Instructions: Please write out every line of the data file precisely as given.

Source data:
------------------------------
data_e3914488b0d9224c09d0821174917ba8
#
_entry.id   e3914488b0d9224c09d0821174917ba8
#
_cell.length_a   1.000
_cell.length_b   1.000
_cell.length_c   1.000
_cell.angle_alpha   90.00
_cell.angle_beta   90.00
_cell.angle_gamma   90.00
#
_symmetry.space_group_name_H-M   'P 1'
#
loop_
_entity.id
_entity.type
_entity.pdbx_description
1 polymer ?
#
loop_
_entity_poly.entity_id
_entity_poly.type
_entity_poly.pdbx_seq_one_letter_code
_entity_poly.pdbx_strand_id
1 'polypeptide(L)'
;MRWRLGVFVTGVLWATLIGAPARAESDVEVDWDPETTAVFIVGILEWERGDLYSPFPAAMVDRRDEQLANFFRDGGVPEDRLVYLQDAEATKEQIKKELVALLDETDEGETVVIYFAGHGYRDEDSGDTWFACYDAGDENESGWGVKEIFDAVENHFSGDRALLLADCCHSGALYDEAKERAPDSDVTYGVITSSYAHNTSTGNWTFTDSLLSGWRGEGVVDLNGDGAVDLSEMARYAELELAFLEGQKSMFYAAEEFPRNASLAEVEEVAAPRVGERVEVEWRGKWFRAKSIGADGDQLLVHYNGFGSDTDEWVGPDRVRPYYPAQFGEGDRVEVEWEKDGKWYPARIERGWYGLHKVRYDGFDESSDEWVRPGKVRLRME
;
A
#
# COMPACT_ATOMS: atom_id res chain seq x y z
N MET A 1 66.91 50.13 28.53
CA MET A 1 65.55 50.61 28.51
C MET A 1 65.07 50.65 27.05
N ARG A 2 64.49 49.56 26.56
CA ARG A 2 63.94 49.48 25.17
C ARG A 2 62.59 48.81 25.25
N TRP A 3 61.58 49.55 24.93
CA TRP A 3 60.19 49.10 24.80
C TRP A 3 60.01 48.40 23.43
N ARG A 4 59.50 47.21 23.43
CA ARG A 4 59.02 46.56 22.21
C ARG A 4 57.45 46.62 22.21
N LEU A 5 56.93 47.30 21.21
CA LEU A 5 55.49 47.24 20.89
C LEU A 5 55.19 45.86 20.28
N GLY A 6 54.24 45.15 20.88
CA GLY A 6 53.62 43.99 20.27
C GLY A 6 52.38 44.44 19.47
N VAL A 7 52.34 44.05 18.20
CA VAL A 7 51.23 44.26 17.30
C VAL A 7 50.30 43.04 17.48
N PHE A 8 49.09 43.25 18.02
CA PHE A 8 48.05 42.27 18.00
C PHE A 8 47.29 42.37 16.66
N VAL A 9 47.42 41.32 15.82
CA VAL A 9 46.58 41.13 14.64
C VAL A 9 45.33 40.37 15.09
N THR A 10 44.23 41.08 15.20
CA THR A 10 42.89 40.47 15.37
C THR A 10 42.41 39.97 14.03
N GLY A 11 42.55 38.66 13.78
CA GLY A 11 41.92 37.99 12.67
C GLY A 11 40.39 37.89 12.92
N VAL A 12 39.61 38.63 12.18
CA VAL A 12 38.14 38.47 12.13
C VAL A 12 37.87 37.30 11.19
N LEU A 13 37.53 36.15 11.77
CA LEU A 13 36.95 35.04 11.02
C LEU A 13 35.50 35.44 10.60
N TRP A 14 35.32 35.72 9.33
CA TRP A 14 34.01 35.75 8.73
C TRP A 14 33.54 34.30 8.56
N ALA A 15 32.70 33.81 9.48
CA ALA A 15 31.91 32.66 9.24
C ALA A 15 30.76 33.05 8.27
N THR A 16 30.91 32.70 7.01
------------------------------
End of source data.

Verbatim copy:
data_e3914488b0d9224c09d0821174917ba8
#
_entry.id   e3914488b0d9224c09d0821174917ba8
#
_cell.length_a   1.000
_cell.length_b   1.000
_cell.length_c   1.000
_cell.angle_alpha   90.00
_cell.angle_beta   90.00
_cell.angle_gamma   90.00
#
_symmetry.space_group_name_H-M   'P 1'
#
loop_
_entity.id
_entity.type
_entity.pdbx_description
1 polymer ?
#
loop_
_entity_poly.entity_id
_entity_poly.type
_entity_poly.pdbx_seq_one_letter_code
_entity_poly.pdbx_strand_id
1 'polypeptide(L)'
;MRWRLGVFVTGVLWATLIGAPARAESDVEVDWDPETTAVFIVGILEWERGDLYSPFPAAMVDRRDEQLANFFRDGGVPEDRLVYLQDAEATKEQIKKELVALLDETDEGETVVIYFAGHGYRDEDSGDTWFACYDAGDENESGWGVKEIFDAVENHFSGDRALLLADCCHSGALYDEAKERAPDSDVTYGVITSSYAHNTSTGNWTFTDSLLSGWRGEGVVDLNGDGAVDLSEMARYAELELAFLEGQKSMFYAAEEFPRNASLAEVEEVAAPRVGERVEVEWRGKWFRAKSIGADGDQLLVHYNGFGSDTDEWVGPDRVRPYYPAQFGEGDRVEVEWEKDGKWYPARIERGWYGLHKVRYDGFDESSDEWVRPGKVRLRME
;
A
#
# COMPACT_ATOMS: atom_id res chain seq x y z
N MET A 1 66.91 50.13 28.53
CA MET A 1 65.55 50.61 28.51
C MET A 1 65.07 50.65 27.05
N ARG A 2 64.49 49.56 26.56
CA ARG A 2 63.94 49.48 25.17
C ARG A 2 62.59 48.81 25.25
N TRP A 3 61.58 49.55 24.93
CA TRP A 3 60.19 49.10 24.80
C TRP A 3 60.01 48.40 23.43
N ARG A 4 59.50 47.21 23.43
CA ARG A 4 59.02 46.56 22.21
C ARG A 4 57.45 46.62 22.21
N LEU A 5 56.93 47.30 21.21
CA LEU A 5 55.49 47.24 20.89
C LEU A 5 55.19 45.86 20.28
N GLY A 6 54.24 45.15 20.88
CA GLY A 6 53.62 43.99 20.27
C GLY A 6 52.38 44.44 19.47
N VAL A 7 52.34 44.05 18.20
CA VAL A 7 51.23 44.26 17.30
C VAL A 7 50.30 43.04 17.48
N PHE A 8 49.09 43.25 18.02
CA PHE A 8 48.05 42.27 18.00
C PHE A 8 47.29 42.37 16.66
N VAL A 9 47.42 41.32 15.82
CA VAL A 9 46.58 41.13 14.64
C VAL A 9 45.33 40.37 15.09
N THR A 10 44.23 41.08 15.20
CA THR A 10 42.89 40.47 15.37
C THR A 10 42.41 39.97 14.03
N GLY A 11 42.55 38.66 13.78
CA GLY A 11 41.92 37.99 12.67
C GLY A 11 40.39 37.89 12.92
N VAL A 12 39.61 38.63 12.18
CA VAL A 12 38.14 38.47 12.13
C VAL A 12 37.87 37.30 11.19
N LEU A 13 37.53 36.15 11.77
CA LEU A 13 36.95 35.04 11.02
C LEU A 13 35.50 35.44 10.60
N TRP A 14 35.32 35.72 9.33
CA TRP A 14 34.01 35.75 8.73
C TRP A 14 33.54 34.30 8.56
N ALA A 15 32.70 33.81 9.48
CA ALA A 15 31.91 32.66 9.24
C ALA A 15 30.76 33.05 8.27
N THR A 16 30.91 32.70 7.01